Printing money is redistribution of wealth (and income streams) in the present.  Printing money today may very well result in more raw resources still being available in the future because its economic distortions tend to supress total economic growth.  (On the other hand, for specific raw resources it can also result in less being available in the future if the distortions were targeted at consumption of that resource [like oil-hungry wars], or if the economic supression prevented technological advances that would have provided for more efficient resource usage or opened up the use of alternate resources.  In general, the impact on any given resource is not humanly predictable.)

This is why dollars are actually "notes" or debt instruments.

Historically dollars were called "notes" because they used to be redeemable for real money (gold).  So they were debt instruments, but of the "IOU gold" variety, not "non-IOUs backed by pieces of paper called US bonds which are IOUs for pieces of paper called Federal Reserve notes which...".  (It was the Treasury that handled redeeming Federal Reserve notes, but for private banks who also issued bank notes they handled their own redemption yet still used the same "note" terminology.)

A bit of trivia -- apparently the difference between a "Federal Reserve bank note" and a "Federal Reserve note" is that the first is backed by one specific Federal Reserve bank and the latter is backed by them all collectively:

Anyways, I guess the point you are trying to make is that bank notes are always IOUs of some sort or another.  But my counterpoint would be that the current meaning of bank notes is "I don't owe you jack, and don't have to give you anything for your current bank notes except more bank notes of the same total face value".

Tue, 01/08/2013 - 23:48 | 3135068 Sean7k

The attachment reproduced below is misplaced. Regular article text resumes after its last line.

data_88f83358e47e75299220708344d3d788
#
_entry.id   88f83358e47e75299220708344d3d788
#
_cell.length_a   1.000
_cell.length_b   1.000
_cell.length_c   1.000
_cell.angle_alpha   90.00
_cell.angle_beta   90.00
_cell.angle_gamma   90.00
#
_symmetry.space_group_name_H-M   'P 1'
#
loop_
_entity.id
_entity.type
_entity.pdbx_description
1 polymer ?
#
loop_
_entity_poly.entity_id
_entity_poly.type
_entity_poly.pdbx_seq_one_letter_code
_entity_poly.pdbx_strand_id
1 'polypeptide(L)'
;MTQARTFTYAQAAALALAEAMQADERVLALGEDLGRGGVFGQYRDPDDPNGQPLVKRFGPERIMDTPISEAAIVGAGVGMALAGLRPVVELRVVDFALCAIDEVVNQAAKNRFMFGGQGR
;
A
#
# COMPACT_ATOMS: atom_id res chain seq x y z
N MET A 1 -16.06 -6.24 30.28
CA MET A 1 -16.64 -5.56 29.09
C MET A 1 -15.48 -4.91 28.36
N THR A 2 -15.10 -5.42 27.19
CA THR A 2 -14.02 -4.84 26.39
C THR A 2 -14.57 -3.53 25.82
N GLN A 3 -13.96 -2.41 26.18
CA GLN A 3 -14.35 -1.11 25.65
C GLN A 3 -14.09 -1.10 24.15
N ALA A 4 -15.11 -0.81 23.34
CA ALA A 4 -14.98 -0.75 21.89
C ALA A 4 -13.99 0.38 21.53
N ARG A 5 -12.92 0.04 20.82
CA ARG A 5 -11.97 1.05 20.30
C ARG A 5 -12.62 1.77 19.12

Sean7k's picture

Treasury doesn't buy MBS, the FED does- completely different animal. No one is suggesting a return to greenbacks, though they only retired them in 1996. If treasury wants dollars they have to issue bonds or debt- otherwise, the FED doesn't ok the BOE to print them. 

As for it isn't debt if we are going to default, well, that is a very big assumption. Until someone proclaims a debt jubilee, it remains debt. 

As for the video statement about robbing future value: this refers to every dollar that is produced without production or resource values to fund it will create inflation as the amount of goods is not keeping up with the amount of dollars. This cause prices to rise. However, not all the dollars will be spent and those that are saved will be used for future production. Each new dollar starts chasing fewer and fewer goods. A dollar is means of exchange, its' value is dependent on production of goods and services. We agree to accept it to facilitate exchange. However, if I can no longer depend on it to retain a semblance of its' value, I will demand more or not accept them at all. It is a claim on future goods and services, because each person with a dollar hasn't bought anything yet. 

Historically, dollars were called many things: script, coins (454gn of silver) and certificates. Certificates have value because they are warehouse receipts. You deposit and get a receipt. 

A FED reserve note is not a receipt. It is a debt instrument. If I deposit dollars, I can only get dollars in return or debt instruments. As long as people accept these dollars, yes, I can buy things, but if they won't or don't- the bank or FED will not give me something of value in exchange. I am stuck with them. They can depreciate them, call them in or let them become worthless and I have nothing to say about it.